One image of that incident remains with me more than others in a way. I recall the rictus of terror seen on my good friend Lynen Homer’s face as she drove by me in her Olds 98 that she drove. I shouted at her to stop but she heard me not and zoomed back to her house on the southeastern side of town. I’m still friends with Lynne even now so I think I will give her a call and remind her of that to razz her, thus proffering up a forecast fulfilled with humor to recount that extraordinary day now nearly 40 years ago and also remind her to “Keep Your Eyes On The Skies” since it is Texas and the weather’s gonna change.

Author’s Note: I did recently call Lynne and give her a rash of sh*t about it. As is her way she responded in kind……


The Cloud Roaring and the Aurora

May 3, 2015

I am now editing ‘Notes About Growing Up”. Here is one from that upcoming work.

In Texas we have a saying: “Keep Your Eyes On The Skies”. It usually means keep a sharp eye out for severe weather and one night it did and on another it meant something else.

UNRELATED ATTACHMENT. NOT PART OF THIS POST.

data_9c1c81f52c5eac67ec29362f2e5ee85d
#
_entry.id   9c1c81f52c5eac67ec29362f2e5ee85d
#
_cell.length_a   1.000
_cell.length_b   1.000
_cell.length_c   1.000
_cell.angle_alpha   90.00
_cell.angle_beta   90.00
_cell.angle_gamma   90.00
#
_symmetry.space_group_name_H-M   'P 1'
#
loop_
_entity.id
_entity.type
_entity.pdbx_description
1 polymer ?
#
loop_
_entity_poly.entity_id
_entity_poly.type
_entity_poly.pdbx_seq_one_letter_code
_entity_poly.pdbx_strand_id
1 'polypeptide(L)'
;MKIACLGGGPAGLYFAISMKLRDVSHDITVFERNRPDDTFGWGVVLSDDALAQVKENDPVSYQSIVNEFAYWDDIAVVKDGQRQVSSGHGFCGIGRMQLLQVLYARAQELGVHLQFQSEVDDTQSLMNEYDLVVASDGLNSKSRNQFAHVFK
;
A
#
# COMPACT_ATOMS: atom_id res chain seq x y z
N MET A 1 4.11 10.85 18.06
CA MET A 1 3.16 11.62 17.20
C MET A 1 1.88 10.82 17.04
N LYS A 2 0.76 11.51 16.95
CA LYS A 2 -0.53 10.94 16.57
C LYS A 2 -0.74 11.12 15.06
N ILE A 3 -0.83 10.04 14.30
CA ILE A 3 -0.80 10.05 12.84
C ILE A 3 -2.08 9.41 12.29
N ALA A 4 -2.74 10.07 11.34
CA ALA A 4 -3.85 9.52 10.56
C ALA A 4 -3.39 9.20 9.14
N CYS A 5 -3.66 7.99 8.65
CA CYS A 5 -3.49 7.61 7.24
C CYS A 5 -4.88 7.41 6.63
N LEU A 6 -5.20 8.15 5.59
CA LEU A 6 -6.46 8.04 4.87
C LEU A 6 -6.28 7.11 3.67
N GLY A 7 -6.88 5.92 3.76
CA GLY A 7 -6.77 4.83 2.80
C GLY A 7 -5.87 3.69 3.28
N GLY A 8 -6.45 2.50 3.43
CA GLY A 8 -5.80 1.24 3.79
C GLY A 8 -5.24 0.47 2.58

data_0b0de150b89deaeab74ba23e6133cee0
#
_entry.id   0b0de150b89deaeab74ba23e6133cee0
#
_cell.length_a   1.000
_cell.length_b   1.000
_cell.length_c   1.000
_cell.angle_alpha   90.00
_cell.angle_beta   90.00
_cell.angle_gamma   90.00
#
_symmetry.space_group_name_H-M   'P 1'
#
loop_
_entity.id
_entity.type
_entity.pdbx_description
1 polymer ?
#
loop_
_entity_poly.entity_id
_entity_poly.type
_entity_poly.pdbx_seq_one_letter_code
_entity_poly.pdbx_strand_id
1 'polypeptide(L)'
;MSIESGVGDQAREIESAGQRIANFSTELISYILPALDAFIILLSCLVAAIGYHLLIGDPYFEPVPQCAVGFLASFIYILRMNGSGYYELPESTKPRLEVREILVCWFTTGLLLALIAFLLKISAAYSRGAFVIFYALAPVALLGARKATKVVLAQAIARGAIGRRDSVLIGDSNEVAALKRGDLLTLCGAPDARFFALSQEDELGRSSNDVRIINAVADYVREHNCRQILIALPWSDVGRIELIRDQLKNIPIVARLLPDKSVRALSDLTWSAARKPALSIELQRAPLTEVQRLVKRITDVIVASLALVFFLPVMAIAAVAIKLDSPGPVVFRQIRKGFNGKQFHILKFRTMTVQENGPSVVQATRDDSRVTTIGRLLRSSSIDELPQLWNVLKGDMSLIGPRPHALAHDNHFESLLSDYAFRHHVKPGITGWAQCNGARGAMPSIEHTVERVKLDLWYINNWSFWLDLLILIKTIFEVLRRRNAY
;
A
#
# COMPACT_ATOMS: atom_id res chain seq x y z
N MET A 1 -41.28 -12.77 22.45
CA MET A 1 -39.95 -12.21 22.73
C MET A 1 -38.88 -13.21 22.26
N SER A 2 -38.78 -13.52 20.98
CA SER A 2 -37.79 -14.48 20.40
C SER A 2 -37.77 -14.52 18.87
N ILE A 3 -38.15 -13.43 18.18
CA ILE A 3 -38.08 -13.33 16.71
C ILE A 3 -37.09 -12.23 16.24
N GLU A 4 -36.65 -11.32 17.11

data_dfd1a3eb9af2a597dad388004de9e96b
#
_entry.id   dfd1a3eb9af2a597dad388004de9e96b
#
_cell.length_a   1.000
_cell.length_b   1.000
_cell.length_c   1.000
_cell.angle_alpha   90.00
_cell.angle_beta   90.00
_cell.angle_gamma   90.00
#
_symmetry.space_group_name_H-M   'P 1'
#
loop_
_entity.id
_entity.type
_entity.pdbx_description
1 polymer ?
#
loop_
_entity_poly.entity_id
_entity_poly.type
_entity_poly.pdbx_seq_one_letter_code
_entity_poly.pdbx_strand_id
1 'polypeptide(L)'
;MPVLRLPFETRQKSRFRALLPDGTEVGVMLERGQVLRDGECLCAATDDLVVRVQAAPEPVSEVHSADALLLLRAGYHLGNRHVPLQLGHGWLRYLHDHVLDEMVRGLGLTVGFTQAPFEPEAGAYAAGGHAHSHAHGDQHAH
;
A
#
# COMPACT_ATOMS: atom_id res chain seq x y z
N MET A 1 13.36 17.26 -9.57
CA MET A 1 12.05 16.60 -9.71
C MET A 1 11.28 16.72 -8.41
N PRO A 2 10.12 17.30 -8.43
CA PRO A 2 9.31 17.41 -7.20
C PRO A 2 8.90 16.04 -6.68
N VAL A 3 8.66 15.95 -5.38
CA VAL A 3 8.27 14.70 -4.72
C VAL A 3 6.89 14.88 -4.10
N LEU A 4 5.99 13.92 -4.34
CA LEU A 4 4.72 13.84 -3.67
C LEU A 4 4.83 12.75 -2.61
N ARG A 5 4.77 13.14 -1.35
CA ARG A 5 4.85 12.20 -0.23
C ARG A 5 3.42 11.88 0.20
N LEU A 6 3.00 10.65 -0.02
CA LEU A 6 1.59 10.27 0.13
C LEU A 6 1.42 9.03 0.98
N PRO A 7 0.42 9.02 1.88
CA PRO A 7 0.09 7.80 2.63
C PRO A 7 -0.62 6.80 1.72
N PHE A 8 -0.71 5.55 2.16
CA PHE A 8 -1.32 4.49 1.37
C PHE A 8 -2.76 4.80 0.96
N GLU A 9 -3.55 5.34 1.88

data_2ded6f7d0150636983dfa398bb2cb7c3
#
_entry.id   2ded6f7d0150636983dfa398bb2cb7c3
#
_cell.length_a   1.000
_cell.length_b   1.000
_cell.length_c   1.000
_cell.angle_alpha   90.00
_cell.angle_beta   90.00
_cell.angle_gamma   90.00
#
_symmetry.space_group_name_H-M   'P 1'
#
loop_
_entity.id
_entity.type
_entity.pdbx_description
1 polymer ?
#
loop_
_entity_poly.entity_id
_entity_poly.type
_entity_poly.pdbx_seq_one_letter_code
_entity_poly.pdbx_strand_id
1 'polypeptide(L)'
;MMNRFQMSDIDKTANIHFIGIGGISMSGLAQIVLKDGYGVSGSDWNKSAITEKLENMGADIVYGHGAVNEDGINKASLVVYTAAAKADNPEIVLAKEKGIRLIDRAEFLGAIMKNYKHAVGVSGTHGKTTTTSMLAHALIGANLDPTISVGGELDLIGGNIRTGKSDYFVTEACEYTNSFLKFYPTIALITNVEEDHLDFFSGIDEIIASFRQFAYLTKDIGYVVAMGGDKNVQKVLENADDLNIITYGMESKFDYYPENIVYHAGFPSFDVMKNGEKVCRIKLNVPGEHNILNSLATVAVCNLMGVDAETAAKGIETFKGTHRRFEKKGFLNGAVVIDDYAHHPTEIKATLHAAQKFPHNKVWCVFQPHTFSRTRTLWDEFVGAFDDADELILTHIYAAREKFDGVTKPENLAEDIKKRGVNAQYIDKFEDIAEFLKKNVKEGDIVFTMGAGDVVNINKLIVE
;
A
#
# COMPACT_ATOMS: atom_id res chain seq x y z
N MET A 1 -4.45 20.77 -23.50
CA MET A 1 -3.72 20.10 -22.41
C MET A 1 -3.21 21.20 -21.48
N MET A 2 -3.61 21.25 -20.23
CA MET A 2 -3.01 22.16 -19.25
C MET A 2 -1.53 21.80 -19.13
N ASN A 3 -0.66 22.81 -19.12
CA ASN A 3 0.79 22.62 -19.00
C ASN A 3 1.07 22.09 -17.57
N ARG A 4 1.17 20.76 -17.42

In the 1960s before the Internet and other technological tools weathermen only had local observations and the early black and white weather radars, and the early black and white satellite photos. None were used to issue a severe storm or tornado warning since such things were in their infancy – eyewitness accounts from law enforcement or a citizen (untrained of course unlike today’s spotters) were the most frequent source for warnings but even so they were usually inaccurate or very late in coming. When storms were coming my Dad would listen to a local AM radio station for news of something coming and one night we fled our house after hearing a warning.

Unlike now many people thought hiding under a highway overpass provided safety from a twister so we piled in his pickup, still in our pajamas, and quickly drove up 380 to the overpass at I-35. The storm was very bad but no tornado was seen. But we heard something: the cloud was roaring.